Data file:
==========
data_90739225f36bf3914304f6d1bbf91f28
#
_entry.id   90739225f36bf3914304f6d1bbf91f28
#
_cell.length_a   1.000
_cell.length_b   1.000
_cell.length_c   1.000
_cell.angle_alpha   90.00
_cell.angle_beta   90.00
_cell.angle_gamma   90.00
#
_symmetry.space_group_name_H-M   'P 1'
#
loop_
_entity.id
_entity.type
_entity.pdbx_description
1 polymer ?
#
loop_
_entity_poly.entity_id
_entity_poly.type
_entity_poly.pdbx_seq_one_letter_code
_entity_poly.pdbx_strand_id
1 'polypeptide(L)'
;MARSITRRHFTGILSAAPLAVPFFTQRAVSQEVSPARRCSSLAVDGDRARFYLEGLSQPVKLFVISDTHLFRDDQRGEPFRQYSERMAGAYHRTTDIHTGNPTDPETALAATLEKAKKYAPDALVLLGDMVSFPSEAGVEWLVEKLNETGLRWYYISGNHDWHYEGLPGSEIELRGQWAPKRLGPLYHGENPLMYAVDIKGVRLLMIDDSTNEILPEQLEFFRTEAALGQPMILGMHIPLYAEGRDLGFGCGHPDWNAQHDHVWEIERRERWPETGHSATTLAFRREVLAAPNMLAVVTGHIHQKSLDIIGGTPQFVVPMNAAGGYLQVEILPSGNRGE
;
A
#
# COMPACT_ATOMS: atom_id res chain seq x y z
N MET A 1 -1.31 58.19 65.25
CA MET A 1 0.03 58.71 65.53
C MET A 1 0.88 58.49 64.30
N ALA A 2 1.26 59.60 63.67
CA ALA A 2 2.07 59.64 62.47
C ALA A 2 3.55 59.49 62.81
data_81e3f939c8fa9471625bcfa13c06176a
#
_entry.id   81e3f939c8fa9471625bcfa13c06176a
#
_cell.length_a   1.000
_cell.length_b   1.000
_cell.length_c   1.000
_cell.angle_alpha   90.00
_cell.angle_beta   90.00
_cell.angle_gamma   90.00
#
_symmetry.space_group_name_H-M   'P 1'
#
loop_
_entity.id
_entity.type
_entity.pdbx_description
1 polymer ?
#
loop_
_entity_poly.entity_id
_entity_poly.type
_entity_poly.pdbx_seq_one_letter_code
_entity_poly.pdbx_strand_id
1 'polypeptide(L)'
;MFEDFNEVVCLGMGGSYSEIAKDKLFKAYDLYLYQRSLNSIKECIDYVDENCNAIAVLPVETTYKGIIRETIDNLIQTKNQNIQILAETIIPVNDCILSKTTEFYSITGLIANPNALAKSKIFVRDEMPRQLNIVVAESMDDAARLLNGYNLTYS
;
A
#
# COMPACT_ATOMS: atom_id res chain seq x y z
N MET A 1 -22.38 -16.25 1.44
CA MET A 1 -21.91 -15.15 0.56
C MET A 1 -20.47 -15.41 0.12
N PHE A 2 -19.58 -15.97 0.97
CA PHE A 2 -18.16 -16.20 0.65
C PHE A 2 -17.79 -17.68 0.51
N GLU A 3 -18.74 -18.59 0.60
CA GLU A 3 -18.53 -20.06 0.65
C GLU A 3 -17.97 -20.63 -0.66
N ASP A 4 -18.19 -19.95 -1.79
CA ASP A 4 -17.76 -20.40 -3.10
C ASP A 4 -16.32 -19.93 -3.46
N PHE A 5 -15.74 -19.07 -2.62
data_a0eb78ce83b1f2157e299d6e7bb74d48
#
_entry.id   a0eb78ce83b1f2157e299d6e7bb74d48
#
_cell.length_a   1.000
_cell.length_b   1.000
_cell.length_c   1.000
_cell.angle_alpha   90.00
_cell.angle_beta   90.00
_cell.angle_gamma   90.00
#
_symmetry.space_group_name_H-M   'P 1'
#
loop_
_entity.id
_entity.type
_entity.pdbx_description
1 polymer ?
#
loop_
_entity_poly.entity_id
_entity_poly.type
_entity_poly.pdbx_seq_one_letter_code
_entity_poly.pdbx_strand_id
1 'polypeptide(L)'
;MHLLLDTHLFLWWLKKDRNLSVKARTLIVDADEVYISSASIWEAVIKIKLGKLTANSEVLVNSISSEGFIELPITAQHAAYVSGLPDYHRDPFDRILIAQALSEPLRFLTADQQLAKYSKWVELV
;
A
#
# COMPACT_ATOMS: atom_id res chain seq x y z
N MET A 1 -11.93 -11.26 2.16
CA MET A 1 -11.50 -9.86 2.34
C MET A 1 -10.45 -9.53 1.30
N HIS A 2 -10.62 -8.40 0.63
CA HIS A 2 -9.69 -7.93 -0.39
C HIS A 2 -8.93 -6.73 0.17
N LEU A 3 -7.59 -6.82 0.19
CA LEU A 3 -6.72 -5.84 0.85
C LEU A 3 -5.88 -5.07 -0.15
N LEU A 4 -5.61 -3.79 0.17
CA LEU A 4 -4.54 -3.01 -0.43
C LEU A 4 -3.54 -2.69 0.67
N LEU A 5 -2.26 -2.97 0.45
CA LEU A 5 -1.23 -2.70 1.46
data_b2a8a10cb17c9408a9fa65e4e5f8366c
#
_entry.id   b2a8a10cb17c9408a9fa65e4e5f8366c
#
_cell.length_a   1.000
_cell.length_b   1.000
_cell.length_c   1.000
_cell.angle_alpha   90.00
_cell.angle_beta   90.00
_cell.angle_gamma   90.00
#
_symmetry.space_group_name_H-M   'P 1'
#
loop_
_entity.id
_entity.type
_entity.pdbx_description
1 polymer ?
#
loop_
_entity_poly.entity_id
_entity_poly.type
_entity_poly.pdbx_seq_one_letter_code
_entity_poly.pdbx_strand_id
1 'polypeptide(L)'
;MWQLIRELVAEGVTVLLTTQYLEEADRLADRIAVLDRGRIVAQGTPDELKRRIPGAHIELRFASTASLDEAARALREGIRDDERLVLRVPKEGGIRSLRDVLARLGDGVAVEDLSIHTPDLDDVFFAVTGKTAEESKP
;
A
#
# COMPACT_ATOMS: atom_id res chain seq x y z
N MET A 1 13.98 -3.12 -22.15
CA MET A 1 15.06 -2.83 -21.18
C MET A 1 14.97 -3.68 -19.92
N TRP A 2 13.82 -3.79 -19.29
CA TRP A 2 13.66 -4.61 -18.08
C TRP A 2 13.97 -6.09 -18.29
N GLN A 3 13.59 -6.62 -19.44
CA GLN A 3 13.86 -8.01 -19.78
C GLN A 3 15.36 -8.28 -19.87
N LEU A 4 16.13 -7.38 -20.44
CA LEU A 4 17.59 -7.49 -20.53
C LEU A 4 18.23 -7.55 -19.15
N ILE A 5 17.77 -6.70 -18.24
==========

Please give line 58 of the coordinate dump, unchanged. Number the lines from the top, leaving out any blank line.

_entity_poly.type